36 hours later, I went in for a check-up at my oncologist's office. It was just a few days past the one-year point since my autologous stemcell transplant, and three months since my previous PET/CT scan that had reaffirmed that my cancer was still in remission. Unfortunately, the scan showed ample evidence of a relapse.

What a relapse means, practically speaking, is that I haven't yet won my battle with Hodgkin's Lymphoma. I am back in chemothrerapy, and most likely will have a bone marrow transplant from a donor in the coming months.

There are two ways to look at this 36 hour period. I choose to see it as a blessing. This is not to say that I am not incredibly shocked, angry, disappointed and full of questions. And it's not to diminish my profound sense that it's not fair that just as my long-term future was taking shape in a way I had dreamed of and envisioned, factors beyond my control have turned my future into a dark and murky question mark once more.

There are also two ways to look at the changes that I've made in the last year of my life. I could choose to look at the decision to cut toxins and carcinogens out of my diet and home environment, and to work to live a healthy emotional, physical, social and psychological life, as a failed experiment. These choices did not save me, did not make the cancer go away, did not help me avoid this fate. I could look at these choices, which were sometimes more difficult and more expensive, and think that it was all for nothing. I choose instead to be proud of the attempts that I made to control the elements of my life that I felt that I could. I choose instead to be grateful to have the resources, access, and support that I needed to make those changes. I choose instead to acknowledge that I did nearly everything that I could do, but that sometimes controlling what few factors we can, will not influence the outcome of a situation. I am making the choice to view the last year of my life as a gift in which I was able to thrive, and embrace life.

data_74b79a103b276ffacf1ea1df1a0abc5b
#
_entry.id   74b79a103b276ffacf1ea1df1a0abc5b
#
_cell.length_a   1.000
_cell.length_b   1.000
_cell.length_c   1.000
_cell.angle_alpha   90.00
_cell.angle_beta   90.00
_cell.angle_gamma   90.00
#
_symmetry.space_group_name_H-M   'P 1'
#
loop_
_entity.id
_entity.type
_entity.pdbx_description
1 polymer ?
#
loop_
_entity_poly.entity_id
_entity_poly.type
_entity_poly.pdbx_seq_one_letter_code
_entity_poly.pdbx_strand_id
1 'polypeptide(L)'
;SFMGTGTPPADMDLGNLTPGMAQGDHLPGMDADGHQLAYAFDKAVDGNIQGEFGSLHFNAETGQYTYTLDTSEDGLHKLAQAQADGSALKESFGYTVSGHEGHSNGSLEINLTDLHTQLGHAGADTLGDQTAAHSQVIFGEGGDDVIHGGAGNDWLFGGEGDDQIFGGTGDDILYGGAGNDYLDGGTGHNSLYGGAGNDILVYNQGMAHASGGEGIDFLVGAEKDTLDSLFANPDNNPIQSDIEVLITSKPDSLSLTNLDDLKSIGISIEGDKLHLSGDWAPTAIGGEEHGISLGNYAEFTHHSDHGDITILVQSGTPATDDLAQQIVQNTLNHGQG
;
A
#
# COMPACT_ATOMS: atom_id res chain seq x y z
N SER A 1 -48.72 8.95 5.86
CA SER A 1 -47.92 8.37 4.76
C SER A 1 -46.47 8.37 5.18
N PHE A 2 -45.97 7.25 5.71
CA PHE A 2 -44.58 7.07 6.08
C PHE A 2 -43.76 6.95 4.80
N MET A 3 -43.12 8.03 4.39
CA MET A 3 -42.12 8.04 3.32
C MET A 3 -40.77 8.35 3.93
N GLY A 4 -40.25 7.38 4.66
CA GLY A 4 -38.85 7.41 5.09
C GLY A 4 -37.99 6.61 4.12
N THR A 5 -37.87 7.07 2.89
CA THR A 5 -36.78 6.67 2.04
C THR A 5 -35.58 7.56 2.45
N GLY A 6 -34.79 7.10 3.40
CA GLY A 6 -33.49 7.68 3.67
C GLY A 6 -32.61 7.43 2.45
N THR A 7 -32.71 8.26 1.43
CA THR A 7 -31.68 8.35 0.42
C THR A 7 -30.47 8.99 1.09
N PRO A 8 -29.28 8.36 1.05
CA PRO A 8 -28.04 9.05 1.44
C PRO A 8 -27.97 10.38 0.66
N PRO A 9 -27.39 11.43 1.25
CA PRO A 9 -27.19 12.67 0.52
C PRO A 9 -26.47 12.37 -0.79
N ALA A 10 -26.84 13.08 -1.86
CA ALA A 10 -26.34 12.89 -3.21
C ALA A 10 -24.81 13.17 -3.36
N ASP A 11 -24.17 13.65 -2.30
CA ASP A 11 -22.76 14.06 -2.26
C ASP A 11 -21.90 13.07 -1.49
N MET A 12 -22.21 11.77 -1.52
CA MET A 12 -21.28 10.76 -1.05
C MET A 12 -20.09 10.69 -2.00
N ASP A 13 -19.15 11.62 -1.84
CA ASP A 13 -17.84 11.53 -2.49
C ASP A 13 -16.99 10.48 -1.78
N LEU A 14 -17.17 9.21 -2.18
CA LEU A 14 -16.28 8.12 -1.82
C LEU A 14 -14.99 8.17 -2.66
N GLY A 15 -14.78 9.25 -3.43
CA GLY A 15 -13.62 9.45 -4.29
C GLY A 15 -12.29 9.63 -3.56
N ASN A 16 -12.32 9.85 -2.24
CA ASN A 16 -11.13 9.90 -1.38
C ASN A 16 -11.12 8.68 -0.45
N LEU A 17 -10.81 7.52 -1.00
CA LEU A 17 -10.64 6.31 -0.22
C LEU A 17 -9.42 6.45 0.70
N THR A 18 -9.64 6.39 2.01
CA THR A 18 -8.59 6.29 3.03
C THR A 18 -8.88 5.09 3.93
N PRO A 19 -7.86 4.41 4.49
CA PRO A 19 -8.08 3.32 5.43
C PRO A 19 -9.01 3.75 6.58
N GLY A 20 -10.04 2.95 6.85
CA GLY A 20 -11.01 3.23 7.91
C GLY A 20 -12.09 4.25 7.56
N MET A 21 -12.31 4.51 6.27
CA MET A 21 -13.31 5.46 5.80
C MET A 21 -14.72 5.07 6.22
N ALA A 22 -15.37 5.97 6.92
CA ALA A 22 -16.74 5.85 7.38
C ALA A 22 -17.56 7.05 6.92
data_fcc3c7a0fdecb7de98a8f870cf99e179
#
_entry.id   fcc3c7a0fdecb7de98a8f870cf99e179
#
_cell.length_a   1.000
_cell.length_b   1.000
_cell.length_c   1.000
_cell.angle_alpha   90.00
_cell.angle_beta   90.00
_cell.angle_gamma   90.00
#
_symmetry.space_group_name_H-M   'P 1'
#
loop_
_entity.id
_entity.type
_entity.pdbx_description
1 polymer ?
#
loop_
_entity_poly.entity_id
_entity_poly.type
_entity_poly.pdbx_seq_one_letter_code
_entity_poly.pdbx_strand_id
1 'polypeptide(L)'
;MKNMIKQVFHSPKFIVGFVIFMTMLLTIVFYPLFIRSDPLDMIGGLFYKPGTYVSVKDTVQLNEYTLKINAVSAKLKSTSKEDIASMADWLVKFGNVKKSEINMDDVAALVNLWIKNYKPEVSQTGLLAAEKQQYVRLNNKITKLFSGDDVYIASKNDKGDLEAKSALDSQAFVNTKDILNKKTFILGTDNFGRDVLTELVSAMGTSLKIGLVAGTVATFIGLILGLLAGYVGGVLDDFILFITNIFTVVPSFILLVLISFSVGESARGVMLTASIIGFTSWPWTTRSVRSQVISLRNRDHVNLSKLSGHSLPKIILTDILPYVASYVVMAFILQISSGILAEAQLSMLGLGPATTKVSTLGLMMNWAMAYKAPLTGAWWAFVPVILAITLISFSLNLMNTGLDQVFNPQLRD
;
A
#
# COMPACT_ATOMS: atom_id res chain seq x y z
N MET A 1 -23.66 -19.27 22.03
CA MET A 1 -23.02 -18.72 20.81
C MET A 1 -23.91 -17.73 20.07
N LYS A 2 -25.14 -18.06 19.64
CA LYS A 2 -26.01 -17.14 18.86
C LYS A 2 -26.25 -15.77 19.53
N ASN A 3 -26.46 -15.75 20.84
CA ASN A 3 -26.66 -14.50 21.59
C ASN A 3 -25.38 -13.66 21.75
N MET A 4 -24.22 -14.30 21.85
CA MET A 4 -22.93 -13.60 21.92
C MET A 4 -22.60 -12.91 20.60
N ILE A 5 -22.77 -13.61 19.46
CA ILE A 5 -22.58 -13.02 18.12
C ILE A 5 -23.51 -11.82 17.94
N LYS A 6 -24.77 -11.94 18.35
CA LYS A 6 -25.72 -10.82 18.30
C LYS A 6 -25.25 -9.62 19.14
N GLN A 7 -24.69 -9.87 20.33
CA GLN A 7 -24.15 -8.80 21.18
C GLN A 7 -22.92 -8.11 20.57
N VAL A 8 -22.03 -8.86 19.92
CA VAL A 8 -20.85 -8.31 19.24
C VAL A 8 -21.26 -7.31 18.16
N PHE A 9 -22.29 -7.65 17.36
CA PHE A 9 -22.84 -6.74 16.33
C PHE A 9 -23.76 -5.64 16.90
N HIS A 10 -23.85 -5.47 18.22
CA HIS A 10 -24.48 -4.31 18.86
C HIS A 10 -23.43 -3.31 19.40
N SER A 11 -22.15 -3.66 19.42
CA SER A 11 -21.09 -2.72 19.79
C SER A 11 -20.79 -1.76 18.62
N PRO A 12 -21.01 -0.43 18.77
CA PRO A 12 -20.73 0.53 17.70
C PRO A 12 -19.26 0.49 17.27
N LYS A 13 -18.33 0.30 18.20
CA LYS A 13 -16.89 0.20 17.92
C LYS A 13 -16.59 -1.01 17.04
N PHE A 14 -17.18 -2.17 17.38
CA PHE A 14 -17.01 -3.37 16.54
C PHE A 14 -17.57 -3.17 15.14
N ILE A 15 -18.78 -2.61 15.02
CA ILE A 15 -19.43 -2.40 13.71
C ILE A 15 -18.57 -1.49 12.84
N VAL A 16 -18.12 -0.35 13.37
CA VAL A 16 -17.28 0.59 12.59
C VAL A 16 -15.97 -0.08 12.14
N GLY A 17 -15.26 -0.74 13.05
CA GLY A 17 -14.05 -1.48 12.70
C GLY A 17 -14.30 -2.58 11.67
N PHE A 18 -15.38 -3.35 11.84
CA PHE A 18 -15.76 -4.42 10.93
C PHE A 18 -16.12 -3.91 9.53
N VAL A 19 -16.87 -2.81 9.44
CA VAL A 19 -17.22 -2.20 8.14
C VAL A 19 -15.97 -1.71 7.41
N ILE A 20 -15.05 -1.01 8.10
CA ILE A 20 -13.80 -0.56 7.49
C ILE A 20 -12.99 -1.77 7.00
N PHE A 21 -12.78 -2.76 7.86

When I first heard the Einstein quote years ago, it reminded me of one of my favorite passages from the book of Deuteronomy in the Torah, which Reform Jews traditionally read on Yom Kippur: "...I have set before you this day life and death, blessing and curse. Choose life." It's not a request - it's a command. So I have to strive to see everything as a miracle, even when it is difficult to do so, even when a huge blessing and a terrible curse are put before me in a matter of hours.